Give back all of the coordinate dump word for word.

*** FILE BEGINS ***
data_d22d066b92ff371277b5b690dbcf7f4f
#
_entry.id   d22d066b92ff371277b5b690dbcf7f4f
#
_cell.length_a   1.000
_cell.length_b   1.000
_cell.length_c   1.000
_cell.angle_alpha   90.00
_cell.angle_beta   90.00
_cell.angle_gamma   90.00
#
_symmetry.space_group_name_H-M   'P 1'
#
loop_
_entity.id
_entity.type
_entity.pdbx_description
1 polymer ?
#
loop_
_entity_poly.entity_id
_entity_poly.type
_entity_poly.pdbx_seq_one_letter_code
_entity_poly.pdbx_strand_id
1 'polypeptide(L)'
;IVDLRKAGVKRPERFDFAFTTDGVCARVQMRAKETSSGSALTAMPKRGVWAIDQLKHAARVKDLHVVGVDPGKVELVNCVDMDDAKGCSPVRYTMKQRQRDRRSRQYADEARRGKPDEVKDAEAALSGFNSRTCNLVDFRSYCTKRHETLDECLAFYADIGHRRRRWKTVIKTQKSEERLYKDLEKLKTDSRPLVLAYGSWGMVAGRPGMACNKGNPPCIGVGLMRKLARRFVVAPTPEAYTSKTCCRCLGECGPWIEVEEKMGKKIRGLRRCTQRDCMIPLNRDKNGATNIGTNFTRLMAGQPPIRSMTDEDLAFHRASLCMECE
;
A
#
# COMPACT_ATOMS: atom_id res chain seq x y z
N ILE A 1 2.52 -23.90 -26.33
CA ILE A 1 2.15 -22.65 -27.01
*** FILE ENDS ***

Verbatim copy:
data_d22d066b92ff371277b5b690dbcf7f4f
#
_entry.id   d22d066b92ff371277b5b690dbcf7f4f
#
_cell.length_a   1.000
_cell.length_b   1.000
_cell.length_c   1.000
_cell.angle_alpha   90.00
_cell.angle_beta   90.00
_cell.angle_gamma   90.00
#
_symmetry.space_group_name_H-M   'P 1'
#
loop_
_entity.id
_entity.type
_entity.pdbx_description
1 polymer ?
#
loop_
_entity_poly.entity_id
_entity_poly.type
_entity_poly.pdbx_seq_one_letter_code
_entity_poly.pdbx_strand_id
1 'polypeptide(L)'
;IVDLRKAGVKRPERFDFAFTTDGVCARVQMRAKETSSGSALTAMPKRGVWAIDQLKHAARVKDLHVVGVDPGKVELVNCVDMDDAKGCSPVRYTMKQRQRDRRSRQYADEARRGKPDEVKDAEAALSGFNSRTCNLVDFRSYCTKRHETLDECLAFYADIGHRRRRWKTVIKTQKSEERLYKDLEKLKTDSRPLVLAYGSWGMVAGRPGMACNKGNPPCIGVGLMRKLARRFVVAPTPEAYTSKTCCRCLGECGPWIEVEEKMGKKIRGLRRCTQRDCMIPLNRDKNGATNIGTNFTRLMAGQPPIRSMTDEDLAFHRASLCMECE
;
A
#
# COMPACT_ATOMS: atom_id res chain seq x y z
N ILE A 1 2.52 -23.90 -26.33
CA ILE A 1 2.15 -22.65 -27.01